New aluminium bikes from a new British brand

New British brand Worx is showing its range at Taipei Cycle, and very interesting the bikes look too. They’re largely aimed at privateer racers although the appeal is bound to spread far further than that.

We won’t go into much detail at this stage because the bikes are a few weeks away from going live on the interweb. Worx are selling direct to the consumer rather than going through a bike dealer network.

There are two road bikes in the range, each built around an MU9 Vanadium frame – which is 6000 Series aluminium alloyed with vanadium, the idea being that the manufacturer can stretch the tubes while maintaining the grain structure of the metal so it’s more resistant to cracking.

The frame features a tapered head tube (1 1/8in to 1 1/2in), flattened seatstays to encourage some vertical movement, and oversized chainstays. You’re looking at a frame weight of about 1,160g for the 56cm model.

The RA 1.0 comes with a carbon fork with an alloy steerer and a SRAM Apex level build. It’ll be priced at around £1,200, although that has yet to be finalised.

The RA 2.0 uses the same frame but with a full carbon fork that weighs in at 340g. It gets a SRAM Red groupset and 7000 Series finishing kit as opposed to the 6000 Series on the RA 1.0. This one is likely to be priced at around £2,300-£2,350.

Anyway, we told the guys at Worx that we wouldn’t say too much about the bikes for the time being because you won’t be able to get your hands on one for a few weeks.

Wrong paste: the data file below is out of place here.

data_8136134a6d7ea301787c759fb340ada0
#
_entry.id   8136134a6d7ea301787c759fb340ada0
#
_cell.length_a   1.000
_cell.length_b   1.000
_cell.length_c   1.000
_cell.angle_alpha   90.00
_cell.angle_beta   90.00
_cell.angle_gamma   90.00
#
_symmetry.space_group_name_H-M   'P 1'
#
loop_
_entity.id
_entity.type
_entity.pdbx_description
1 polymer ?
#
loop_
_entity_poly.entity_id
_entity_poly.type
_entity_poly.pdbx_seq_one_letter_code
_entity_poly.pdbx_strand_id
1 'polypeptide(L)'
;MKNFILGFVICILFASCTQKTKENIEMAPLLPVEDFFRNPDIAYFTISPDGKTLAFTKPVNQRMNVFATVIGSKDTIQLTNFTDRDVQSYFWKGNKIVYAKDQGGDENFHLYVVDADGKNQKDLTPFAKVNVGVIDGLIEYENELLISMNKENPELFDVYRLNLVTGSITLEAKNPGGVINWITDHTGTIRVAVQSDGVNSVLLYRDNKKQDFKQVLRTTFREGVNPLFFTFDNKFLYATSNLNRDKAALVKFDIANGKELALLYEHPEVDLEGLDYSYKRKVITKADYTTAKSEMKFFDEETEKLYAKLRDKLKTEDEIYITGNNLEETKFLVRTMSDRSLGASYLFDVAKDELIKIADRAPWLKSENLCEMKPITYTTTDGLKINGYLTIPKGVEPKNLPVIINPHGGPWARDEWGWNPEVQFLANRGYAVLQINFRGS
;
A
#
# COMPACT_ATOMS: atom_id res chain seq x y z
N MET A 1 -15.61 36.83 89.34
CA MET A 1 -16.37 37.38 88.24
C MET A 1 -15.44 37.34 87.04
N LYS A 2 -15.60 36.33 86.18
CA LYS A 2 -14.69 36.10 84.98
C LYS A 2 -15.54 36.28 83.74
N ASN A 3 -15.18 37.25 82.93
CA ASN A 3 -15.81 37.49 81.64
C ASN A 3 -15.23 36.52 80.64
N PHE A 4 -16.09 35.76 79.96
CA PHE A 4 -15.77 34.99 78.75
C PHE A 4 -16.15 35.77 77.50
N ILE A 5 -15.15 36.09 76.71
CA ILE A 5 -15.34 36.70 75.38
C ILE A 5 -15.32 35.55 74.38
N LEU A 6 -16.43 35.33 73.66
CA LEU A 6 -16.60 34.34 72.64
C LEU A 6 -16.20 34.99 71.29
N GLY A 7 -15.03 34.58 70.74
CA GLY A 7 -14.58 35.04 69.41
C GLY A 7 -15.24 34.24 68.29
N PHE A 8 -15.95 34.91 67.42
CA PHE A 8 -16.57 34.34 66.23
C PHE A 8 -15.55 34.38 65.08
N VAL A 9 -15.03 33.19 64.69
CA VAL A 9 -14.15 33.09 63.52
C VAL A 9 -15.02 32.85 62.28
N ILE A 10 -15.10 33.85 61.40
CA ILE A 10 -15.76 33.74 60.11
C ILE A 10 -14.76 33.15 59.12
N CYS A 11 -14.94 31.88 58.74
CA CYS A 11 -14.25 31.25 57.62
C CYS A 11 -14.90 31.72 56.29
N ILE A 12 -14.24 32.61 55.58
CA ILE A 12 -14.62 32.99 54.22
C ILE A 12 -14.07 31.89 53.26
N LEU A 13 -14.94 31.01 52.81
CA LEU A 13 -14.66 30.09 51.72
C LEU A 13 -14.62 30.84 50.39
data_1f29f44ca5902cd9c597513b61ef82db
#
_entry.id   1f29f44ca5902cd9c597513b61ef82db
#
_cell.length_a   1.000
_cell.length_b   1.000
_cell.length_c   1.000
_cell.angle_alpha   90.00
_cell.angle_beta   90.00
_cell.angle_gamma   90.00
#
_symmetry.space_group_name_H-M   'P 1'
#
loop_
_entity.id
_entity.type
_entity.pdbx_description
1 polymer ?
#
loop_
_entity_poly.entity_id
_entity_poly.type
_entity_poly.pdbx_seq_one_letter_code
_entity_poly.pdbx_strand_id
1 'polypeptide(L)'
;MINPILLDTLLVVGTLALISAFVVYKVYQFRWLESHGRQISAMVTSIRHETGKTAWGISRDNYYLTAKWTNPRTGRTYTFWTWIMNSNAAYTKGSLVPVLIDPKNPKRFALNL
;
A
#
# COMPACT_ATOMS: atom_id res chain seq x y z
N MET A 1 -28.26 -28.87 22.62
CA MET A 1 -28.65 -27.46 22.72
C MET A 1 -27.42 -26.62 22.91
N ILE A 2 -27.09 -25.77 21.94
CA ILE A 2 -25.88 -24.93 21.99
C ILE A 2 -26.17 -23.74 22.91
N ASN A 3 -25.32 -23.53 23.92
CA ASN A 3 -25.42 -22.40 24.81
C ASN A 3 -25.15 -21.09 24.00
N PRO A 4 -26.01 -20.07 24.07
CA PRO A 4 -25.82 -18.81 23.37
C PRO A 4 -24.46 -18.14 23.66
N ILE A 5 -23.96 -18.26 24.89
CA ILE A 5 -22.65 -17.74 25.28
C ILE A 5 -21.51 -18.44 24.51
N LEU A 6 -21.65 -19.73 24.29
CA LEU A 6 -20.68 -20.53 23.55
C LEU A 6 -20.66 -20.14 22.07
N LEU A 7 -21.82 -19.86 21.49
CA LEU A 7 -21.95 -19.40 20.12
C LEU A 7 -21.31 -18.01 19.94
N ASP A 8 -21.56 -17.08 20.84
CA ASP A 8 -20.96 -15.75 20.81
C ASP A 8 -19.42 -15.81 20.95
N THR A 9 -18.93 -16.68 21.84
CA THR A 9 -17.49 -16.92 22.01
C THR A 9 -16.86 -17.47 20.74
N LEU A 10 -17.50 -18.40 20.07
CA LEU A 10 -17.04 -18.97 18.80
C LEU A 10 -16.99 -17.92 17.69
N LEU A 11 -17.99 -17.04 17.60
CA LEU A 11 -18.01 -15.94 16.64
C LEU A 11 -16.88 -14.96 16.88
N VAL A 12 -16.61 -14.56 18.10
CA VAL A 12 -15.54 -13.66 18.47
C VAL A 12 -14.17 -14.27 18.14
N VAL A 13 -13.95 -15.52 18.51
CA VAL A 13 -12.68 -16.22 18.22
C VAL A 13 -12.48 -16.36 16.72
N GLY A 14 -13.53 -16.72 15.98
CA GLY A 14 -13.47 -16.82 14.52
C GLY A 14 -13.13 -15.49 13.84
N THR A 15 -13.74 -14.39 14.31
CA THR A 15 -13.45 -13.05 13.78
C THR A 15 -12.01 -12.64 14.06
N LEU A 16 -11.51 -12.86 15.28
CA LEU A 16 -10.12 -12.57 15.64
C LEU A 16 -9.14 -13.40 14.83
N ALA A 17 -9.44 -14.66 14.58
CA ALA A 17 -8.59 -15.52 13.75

We will tell you that Worx have two cyclocross bikes in the range and they have some really neat-looking kids’ bikes too – a 24in-wheeled version, a 26in, and a 700c. These look like miniature adult bikes, unlike some of the monstrosities out there that pose as kids' bikes. Plus, Worx have a track bike and winter bikes coming later in the year.

The bikes might not be online yet but you can follow worxbikes on Twitter already. 

Expect more Worx news on road.cc over the next few weeks.

Mat has worked for loads of bike magazines over 20+ years, and been editor of 220 Triathlon and Cycling Plus. He's been road.cc technical editor for eight years, testing bikes, fettling the latest kit, and trying out the most up-to-the-minute clothing. We send him off around the world to get all the news from launches and shows too. He has won his category in Ironman UK 70.3 and finished on the podium in both marathons he has run. Mat is a Cambridge graduate who did a post-grad in magazine journalism, and he is a past winner of the Cycling Media Award for Specialist Online Writer.


ped [287 posts] 4 years ago

They're not the same Worx as the cheap and cheerful power tools are they? http://www.worx.com/

If not, they may want to rethink that orange and black colour scheme. Or at least bundle it with a '30 piece drill and screw' accessory kit.

doc [167 posts] 4 years ago

Just hope they are not quite so hefty as the garden shredder of the same name....An interesting diversion for a company that has been producing power tools, do they see a gap in the market maybe?

tommy2p [92 posts] 4 years ago

Logo does look different to the power tools brand. I think they should have thought a bit more about their branding.

roadiesean [72 posts] 4 years ago

lets face it, the power tools are shite and last 5 minutes....will the bike brand be any better ???